Expansion Of Rosters To 26 Players (12-Pitcher Maximum)

MLB owners and leadership aren't dumb; they realize the players have to regain some footing within this next CBA. Watching the lackluster results of free agents during the past two offseasons, the MLBPA is seething and hell-bent on making up economic ground the players have apparently lost.

MLB teams have moved more and more into the use of analytics, and that has shed light on how horrible some of the long-term contracts have been and the role a player's age plays in those contracts. Adding one more spot to the roster would add 30 low-paying jobs to the industry and will be seen as a win, especially when coupled with another 15 new, more highly paid DH jobs.

Twenty-Second Pitch Clock

This seems to be MLB commissioner Rob Manfred's driven attempt to make the game more crisply played. This very well may happen, but it's insanity to think this will help much without pushing for electronically called balls and strikes. Now that would speed up the game like nothing else being talked about.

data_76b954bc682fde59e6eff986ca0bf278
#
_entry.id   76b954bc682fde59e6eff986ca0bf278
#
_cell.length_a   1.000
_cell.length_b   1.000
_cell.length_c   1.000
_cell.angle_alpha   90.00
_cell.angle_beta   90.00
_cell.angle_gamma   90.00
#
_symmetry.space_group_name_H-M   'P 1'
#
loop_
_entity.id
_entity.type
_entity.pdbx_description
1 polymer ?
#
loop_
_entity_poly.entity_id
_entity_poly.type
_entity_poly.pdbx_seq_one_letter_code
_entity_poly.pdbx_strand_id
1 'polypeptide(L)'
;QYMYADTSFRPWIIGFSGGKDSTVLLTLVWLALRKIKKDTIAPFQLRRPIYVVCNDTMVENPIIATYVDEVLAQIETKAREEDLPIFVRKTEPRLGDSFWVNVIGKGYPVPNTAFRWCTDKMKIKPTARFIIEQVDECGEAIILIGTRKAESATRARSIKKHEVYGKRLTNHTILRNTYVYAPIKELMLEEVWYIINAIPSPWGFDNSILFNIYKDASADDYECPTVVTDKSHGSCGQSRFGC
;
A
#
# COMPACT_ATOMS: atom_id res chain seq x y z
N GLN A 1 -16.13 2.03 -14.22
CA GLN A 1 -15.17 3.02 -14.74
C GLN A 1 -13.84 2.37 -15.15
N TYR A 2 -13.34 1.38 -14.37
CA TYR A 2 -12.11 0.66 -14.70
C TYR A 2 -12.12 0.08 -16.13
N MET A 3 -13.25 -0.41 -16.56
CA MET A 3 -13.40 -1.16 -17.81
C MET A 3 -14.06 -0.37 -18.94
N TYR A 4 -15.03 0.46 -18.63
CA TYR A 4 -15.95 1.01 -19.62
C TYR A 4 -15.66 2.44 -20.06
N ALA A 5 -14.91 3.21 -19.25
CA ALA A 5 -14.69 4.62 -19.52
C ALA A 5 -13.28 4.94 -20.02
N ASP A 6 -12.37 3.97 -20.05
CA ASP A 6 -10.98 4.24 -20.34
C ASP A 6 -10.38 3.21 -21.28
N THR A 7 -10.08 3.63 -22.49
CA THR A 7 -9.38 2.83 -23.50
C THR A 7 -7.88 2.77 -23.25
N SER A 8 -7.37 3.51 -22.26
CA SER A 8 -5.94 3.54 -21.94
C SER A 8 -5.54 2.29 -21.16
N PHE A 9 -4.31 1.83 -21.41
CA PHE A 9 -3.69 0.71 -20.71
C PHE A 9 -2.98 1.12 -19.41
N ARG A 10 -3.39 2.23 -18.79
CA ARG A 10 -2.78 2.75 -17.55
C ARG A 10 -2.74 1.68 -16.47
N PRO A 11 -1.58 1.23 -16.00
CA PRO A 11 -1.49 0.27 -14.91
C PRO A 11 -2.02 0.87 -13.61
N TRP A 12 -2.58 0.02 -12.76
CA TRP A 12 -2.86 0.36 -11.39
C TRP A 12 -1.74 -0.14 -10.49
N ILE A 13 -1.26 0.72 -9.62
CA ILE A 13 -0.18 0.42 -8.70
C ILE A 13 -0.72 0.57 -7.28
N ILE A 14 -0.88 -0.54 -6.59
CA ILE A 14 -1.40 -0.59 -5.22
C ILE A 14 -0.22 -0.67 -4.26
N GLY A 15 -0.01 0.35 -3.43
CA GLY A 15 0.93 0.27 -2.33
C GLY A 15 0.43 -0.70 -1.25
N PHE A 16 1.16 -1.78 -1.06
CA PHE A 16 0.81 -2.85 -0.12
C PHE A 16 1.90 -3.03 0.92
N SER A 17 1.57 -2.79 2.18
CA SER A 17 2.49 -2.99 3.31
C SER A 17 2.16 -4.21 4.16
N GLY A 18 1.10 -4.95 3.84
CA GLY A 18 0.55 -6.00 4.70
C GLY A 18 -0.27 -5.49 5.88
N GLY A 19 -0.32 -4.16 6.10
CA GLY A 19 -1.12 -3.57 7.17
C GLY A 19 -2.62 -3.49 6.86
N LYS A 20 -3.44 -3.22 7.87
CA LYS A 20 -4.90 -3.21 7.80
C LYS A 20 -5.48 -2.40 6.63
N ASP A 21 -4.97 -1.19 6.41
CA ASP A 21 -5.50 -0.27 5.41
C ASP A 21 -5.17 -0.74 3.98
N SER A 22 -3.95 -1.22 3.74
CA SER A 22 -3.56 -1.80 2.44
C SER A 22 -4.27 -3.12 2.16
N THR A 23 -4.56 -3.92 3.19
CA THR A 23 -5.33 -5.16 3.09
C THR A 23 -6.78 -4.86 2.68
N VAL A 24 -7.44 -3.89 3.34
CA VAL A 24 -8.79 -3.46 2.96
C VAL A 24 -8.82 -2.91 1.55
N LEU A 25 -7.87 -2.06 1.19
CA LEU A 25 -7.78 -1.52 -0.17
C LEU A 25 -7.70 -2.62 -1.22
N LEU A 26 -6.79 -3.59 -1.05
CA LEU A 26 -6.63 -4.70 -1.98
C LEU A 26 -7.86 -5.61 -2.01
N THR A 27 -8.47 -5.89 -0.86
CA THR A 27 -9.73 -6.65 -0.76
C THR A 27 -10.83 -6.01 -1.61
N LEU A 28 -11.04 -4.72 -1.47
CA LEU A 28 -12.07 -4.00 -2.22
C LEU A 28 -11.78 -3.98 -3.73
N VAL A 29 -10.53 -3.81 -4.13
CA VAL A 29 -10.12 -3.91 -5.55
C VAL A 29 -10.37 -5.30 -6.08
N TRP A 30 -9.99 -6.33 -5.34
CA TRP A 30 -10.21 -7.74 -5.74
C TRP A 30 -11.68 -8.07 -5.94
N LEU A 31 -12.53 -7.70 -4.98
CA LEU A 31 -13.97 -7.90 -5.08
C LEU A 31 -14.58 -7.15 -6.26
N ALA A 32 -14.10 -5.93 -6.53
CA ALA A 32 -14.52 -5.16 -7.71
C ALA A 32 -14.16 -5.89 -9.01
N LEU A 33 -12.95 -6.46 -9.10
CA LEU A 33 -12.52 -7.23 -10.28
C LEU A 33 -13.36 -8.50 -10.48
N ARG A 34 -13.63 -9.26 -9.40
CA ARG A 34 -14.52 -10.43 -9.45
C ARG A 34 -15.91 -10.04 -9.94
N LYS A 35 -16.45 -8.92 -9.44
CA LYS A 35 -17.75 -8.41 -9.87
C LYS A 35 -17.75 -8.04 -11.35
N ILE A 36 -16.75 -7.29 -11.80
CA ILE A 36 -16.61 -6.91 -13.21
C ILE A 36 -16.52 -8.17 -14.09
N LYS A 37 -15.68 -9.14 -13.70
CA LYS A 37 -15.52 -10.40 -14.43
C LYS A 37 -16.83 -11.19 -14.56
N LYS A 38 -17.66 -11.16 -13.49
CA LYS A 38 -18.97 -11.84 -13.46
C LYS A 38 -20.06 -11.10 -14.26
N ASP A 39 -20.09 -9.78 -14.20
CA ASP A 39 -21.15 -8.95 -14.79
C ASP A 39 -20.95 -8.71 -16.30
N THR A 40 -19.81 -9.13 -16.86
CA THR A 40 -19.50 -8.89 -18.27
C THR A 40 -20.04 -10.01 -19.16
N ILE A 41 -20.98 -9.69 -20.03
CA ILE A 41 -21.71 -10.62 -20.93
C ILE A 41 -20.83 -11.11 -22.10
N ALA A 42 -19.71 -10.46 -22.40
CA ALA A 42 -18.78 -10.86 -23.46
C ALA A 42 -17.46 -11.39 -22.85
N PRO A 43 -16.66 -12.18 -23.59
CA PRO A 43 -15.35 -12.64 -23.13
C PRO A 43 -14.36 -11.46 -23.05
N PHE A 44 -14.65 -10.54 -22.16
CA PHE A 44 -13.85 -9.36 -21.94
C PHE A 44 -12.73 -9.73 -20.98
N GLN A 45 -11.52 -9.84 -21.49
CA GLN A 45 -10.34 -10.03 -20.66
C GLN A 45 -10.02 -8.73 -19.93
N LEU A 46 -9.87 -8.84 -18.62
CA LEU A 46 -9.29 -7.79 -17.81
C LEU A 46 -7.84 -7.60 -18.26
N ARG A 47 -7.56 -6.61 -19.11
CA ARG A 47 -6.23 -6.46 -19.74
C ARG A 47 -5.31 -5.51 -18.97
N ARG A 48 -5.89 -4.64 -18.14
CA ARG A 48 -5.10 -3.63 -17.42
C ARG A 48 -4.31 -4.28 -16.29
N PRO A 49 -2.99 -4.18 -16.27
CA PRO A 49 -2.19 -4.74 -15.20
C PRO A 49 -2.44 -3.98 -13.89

Study To Lower The Mound

The height of the mound hasn't changed since after the 1968 season when Denny McClain won 31 games and Bob Gibson had a season-long ERA of 1.12. This, again, is another attempt to add offense, and the idea has now morphed into a second discussion about moving the pitcher's mound back by 3-6 inches in an attempt to neutralize pitchers, almost all of whom are hitting 95-plus mph with their fastballs.